Moonlight Dancer by Deb Atwood, finished reading on 16th December 2012
“A doll… a ghost… a love that transcends time.
Kendra JinJu MacGregor can resist neither the antique Korean doll in the dusty warehouse nor the handsome Hiro Peretti who sells it to her.
Once she brings the doll home, Kendra pays little attention to misplaced objects or her beloved dog’s fear. That is, until one terrifying night forces her to question her very sanity. Soon, the ethereal, brooding NanJu manifests herself, and Kendra begins her travels through time to 16th century Korea into a history of conflict and intrigue. For Kendra is about to discover the dark past of her ghostly visitor.
Now it’s up to Kendra, with Hiro by her side, to interpret the past and prevent murder. Everything depends upon Kendra’s success, even–she discovers to her horror–her own life.”
The Book starts with focus on a love story while I was expecting a Spooky paranormal story. It did take me by surprise. The romance was cliché and the ‘Damsel-in-distress’ heroine sometimes got on to my nerves. But once you cross that cliché part, you will be amused by the vivid and colourful picture of past and Korean set up drawn by the author.
The author does a very good job in portraying a vivid picture of Korean Culture and its long forgotten legends. It was interesting to say the least. I would say the soul of the book lies in this past journey and the its finesse. I loved that part and it needs special mention.
Story starts with an accidental meeting of the protagonists, Hiro, Kendra and the Doll, Who form a bond with each other. The story is almost told in this one sentence “I won’t hurt you. Her, I can’t speak for”. Premonitions did keep up the rhythm and Kendra’s first encounter with the ghost was really spooky. But then it takes a slow pace till the middle of the book.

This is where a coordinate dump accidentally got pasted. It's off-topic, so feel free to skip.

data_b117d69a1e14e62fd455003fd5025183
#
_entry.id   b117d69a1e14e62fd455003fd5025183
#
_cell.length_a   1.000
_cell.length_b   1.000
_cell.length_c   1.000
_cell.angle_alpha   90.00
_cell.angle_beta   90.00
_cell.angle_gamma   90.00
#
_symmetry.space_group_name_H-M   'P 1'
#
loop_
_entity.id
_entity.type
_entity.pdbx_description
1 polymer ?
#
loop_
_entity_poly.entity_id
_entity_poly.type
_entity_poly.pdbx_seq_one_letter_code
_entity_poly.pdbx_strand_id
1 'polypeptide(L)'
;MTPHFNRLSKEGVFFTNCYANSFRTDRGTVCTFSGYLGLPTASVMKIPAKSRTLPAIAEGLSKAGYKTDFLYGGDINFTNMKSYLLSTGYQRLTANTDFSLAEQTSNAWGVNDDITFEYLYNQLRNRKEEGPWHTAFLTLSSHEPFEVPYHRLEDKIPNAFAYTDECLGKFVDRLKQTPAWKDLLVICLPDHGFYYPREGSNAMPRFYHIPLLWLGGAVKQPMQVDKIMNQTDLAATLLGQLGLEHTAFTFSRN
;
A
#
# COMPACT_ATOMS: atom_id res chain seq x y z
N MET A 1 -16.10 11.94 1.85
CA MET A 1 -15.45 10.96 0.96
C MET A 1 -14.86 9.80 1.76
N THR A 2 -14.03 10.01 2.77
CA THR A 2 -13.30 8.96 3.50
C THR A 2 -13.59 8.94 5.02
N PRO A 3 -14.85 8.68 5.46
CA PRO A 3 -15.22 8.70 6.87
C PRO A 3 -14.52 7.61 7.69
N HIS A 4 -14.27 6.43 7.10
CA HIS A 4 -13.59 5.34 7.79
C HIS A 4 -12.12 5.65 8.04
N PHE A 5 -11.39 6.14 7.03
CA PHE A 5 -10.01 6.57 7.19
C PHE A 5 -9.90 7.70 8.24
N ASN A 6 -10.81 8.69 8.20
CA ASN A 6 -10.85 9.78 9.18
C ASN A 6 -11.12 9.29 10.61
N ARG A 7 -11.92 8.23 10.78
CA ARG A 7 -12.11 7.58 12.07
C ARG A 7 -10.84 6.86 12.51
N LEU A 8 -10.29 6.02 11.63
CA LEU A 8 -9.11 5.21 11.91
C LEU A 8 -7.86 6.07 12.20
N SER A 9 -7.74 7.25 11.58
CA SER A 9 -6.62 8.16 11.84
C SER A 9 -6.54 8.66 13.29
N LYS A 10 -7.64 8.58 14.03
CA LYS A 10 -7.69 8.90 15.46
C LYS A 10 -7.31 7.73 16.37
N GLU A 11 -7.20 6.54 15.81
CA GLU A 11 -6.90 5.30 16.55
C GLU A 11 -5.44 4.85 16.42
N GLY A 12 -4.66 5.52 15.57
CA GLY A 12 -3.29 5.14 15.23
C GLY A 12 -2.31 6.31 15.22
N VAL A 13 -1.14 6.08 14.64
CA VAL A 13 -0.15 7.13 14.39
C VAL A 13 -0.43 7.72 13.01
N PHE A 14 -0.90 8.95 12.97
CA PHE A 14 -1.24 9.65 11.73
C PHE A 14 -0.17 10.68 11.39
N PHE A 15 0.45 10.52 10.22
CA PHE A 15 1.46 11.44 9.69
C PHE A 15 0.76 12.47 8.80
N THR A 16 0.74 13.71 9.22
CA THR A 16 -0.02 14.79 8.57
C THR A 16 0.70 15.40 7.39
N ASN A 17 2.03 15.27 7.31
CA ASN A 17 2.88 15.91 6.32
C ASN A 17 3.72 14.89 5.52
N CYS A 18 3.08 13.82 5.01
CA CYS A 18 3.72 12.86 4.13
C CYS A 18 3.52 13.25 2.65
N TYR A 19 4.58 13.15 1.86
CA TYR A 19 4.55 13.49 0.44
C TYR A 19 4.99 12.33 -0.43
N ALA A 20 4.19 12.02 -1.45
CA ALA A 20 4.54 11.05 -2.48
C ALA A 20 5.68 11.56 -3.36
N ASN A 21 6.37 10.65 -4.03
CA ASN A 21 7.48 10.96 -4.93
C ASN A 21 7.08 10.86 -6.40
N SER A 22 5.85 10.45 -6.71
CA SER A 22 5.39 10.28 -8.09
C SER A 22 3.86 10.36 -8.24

The entire wedding track and Hiro’s family intro was kind of redundant, especially since the family reaction on Kendra’s hospitalization was missing. it appeared as a sharp edit in that story thread.
Then, the story, the paragraphs, even the words, seem to pick up a new beat in the second part where the Korean set up comes in. It was enchanting with all the rituals and MU initialization. In comparison with this second part of the book, the first romance part fell flat and looked lacklustre.
Kendra, The Heroine of the story and her scenes sometimes goes to the category of emotional overdose. Though the background story of being-forced-into-maturity-because-of-her-fathers-death and abandonment-of-family somewhat alleviated that bitterness later, a little of that initial image lingers. The character is weak and lacks growth in the story.
Nanju – is an interesting character and fares well in capturing your interest compared to Kendra. All the while, she come across as a strong willed woman who has a mind of her own.
Hiro – A perfect haunted-by-inner-demons Hero, who finally comes out of the shell and fights his own way to find his destiny. The way author connects his past, his love, his dreams, his guilt and finally his way of removing the chains of past – nicely plotted.
I would go with a 3 for this novel. ***